For actors representing global relief agencies, the simulation was a chance to share their years of experience with students PJ Doyle, a Minneapolis volunteer for the international Red Cross, played herself, visiting camps, registering people by name and tracking down missing loved ones

"I'm going to suggest that next year we bring in even more [Red Cross] volunteers," Doyle said

The class, which ended Sunday, marked the fourth year that Minnesota hosted such an event, said Eric James, co-coordinator of the course James, who previously taught a class on humanitarianism at the Humphrey School of Public Affairs, said the camp grew out of an awareness that students needed more than classroom teaching to understand disaster relief work

Racette agreed, joking there was another advantage: "A day in the woods beats a day behind a PowerPoint presentation"

September 14, 2015
Jean Hopfensperger, Star Tribune

Story and photos from last year's event
Article source

Articles archive

In The News archive

Media Advisory archive

Latest News

Minnesota State Fair Military Appreciation Day to recognize women veterans

Posted: 2018-08-27  12:34 PM
Minnesota National Guard FOR IMMEDIATE RELEASE
August 27, 2018

ST. PAUL, Minn.- The Minnesota State Fair's eighth annual Military Appreciation Day will take place Tuesday, August 28, and provide an educational opportunity for all fairgoers to learn about Minnesota's military community. This year's theme is honoring Minnesota's women veterans.

"The Minnesota State Fair is a great opportunity to bring our community together to show appreciation for the service and sacrifice of our state's veterans," said Maj. Gen. Jon Jensen, The Adjutant General of the Minnesota National Guard. "This year, I am proud to stand with women veterans as we highlight their stories and contributions to our armed forces."

Minnesota Guardsmen learn survival skills, train with Norwegian counterparts

Posted: 2018-07-03  01:36 PM
NOREX 45 Over the course of 10 days, 100 Soldiers and Airmen from the Minnesota National Guard who traveled to Norway June 17-26, 2018, for the 45th Norwegian Reciprocal Troop Exchange learned valuable survival skills and shared their knowledge with members of the Norwegian Home Guard. This year's exchange was the second to take place during the summer months in the history of the longest-running military partnership between two nations.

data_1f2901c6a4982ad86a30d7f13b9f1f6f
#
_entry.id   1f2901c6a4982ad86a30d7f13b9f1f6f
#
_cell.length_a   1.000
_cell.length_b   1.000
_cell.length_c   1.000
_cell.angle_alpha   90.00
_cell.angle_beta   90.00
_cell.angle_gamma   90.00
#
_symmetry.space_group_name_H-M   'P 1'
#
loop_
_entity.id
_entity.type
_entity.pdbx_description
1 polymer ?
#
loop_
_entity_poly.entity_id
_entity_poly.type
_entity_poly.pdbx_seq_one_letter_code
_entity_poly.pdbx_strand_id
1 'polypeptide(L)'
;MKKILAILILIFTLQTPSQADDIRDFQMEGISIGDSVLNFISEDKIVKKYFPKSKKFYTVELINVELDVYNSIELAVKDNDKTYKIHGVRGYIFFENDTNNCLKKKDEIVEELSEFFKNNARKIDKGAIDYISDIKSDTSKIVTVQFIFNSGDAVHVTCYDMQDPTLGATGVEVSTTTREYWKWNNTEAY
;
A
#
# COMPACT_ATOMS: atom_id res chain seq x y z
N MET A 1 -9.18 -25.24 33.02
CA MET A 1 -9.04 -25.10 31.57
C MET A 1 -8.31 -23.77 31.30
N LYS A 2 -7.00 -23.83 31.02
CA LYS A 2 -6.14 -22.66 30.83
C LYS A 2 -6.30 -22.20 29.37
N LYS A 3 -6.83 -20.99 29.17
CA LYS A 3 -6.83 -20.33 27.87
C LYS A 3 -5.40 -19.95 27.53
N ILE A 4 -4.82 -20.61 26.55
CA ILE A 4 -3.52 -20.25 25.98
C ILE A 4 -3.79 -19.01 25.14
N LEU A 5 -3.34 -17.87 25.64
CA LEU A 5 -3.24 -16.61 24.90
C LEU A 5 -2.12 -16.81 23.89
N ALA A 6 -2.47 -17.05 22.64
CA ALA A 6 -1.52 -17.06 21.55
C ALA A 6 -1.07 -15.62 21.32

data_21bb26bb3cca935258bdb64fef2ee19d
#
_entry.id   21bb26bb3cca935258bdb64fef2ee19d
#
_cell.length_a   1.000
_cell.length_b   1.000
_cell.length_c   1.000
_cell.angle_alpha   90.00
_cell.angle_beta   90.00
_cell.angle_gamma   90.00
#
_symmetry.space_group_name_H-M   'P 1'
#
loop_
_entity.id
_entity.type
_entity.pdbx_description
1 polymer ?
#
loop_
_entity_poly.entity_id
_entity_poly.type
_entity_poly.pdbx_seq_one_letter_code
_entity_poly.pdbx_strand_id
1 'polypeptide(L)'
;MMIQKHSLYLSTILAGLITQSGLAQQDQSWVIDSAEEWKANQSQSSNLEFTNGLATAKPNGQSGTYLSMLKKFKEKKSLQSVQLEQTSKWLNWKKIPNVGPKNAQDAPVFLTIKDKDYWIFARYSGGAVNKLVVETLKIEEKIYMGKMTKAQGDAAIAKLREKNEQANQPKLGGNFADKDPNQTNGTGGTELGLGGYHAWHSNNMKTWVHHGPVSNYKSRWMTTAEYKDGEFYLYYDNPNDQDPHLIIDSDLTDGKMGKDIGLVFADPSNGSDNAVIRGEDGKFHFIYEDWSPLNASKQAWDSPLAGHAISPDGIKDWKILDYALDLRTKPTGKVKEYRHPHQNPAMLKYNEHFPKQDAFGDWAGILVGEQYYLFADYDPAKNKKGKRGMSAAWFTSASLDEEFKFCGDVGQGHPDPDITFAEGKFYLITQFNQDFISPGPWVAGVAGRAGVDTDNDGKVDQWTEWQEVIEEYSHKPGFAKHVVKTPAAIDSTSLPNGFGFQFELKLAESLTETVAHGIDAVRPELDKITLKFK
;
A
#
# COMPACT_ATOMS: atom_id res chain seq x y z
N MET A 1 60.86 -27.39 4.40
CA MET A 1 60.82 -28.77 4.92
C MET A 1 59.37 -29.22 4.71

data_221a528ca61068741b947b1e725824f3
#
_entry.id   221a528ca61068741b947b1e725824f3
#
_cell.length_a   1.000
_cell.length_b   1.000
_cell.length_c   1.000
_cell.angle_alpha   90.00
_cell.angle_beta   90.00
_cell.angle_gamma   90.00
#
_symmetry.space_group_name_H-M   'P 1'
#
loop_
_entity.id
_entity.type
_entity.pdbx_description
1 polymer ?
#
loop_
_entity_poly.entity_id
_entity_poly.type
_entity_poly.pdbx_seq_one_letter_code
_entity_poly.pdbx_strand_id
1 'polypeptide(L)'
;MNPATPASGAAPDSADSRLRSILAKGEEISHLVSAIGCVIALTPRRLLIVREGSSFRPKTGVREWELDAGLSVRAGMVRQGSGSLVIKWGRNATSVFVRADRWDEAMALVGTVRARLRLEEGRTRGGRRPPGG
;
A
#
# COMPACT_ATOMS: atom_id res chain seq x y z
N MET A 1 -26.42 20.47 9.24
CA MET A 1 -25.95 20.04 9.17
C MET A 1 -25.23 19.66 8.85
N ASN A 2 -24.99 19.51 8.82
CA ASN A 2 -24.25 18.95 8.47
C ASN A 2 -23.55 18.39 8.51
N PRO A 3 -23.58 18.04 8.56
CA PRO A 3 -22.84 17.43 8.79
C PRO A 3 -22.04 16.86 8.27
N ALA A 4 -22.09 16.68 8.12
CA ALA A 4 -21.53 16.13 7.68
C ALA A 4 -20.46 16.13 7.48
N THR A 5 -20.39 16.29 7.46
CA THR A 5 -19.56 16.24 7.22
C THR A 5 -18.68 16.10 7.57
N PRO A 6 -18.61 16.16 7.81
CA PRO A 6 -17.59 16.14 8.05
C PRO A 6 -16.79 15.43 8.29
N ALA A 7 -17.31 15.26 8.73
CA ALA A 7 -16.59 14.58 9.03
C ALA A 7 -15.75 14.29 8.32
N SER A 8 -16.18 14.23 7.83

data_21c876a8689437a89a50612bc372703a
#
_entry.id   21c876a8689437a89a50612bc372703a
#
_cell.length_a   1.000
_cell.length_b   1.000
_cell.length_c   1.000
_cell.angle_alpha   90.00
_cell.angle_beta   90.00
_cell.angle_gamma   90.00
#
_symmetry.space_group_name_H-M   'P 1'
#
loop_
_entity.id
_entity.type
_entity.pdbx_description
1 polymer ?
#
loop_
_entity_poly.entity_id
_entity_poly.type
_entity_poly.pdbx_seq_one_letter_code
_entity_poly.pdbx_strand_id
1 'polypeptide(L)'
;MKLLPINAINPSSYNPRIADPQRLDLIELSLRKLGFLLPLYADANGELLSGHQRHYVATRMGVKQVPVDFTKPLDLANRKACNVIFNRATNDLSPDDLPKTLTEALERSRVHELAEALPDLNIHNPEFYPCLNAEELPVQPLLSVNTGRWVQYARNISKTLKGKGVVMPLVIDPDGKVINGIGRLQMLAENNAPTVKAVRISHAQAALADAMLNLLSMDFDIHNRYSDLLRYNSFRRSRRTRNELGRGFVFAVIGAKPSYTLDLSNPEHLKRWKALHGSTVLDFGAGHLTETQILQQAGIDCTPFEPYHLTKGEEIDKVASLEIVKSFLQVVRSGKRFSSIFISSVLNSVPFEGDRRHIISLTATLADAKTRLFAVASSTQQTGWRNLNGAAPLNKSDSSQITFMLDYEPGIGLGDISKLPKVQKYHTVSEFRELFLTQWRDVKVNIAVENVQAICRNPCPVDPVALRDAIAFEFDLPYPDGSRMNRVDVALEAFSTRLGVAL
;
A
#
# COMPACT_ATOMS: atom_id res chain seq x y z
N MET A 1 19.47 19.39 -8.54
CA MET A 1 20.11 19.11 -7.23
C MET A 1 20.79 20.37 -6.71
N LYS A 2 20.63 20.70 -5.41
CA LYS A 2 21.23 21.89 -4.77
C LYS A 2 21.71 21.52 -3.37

"It was a great experience for both the Minnesota National Guard and the Norwegian Home Guard," said Capt. 'Kiwi' HorgA�ien, the senior Norwegian instructor. "A cultural exchange, a social exchange and military exchange all packed into one."

The 45th exchange got off to a late start, with flight delays causing the trip to be shortened from its normal length of two weeks. The delay meant that the Minnesota Guardsmen jumped right into training, heading out to the field after just a few hours of sleep.

133rd Airlift Wing Emphasizes Combat Readiness Training

Posted: 2018-06-29  10:48 AM
Alpena ALPENA, Michigan - Approximately 300 U.S. Air Force Airmen from the 133rd Airlift Wing participated in a readiness exercise at the Alpena Combat Readiness Training Center, Alpena, Mich.

The exercise, tagged as Iron Ore, was designed test the Airmen abilities to set up operations at an unfamiliar location and receive in depth training on Ability-To-Survive and Operate (ATSO) principles while supporting airlift and aeromedical flight operations.

To ensure mission success and readiness, Airmen had to complete training at home station prior to leaving for Alpena. Some of this training included weapons qualification, gas mask fit testing, Mission Oriented Protective Posture (MOPP) familiarization, self-aid and buddy care and career field training.

Red Bulls Kickoff Division Warfighter

Posted: 2018-06-13  01:38 PM
DIV WFX CAMP ATTERBURY, Ind. - "A Warfighter is an exercise that allows the Division to evaluate their ability to maneuver assets in a battle," said Master Sgt. Greg Weaver, the Operations Non-Commissioned Officer in Charge for the Division Headquarters and Headquarters Battalion. "It is designed to focus on particular areas and specific objectives to be evaluated or tested."

The Division has geared its' planning and training efforts in preparation for Warfighter since July 2017. Coordinating transportation for Soldiers and equipment was often on the mind of Maj. David Johansson, the logistics officer for the 34th ID. With the coordination of Johansson and his team, troops and equipment all converged on Camp Atterbury, enlisting the help of 89 railcars, 280 tractor-trailers, and nearly 50 buses for the movement.

"I like to say my job is to 'quiet the noise'". Johansson continued, "The noise being a real life logistical problem that could impede the exercise."

Article archive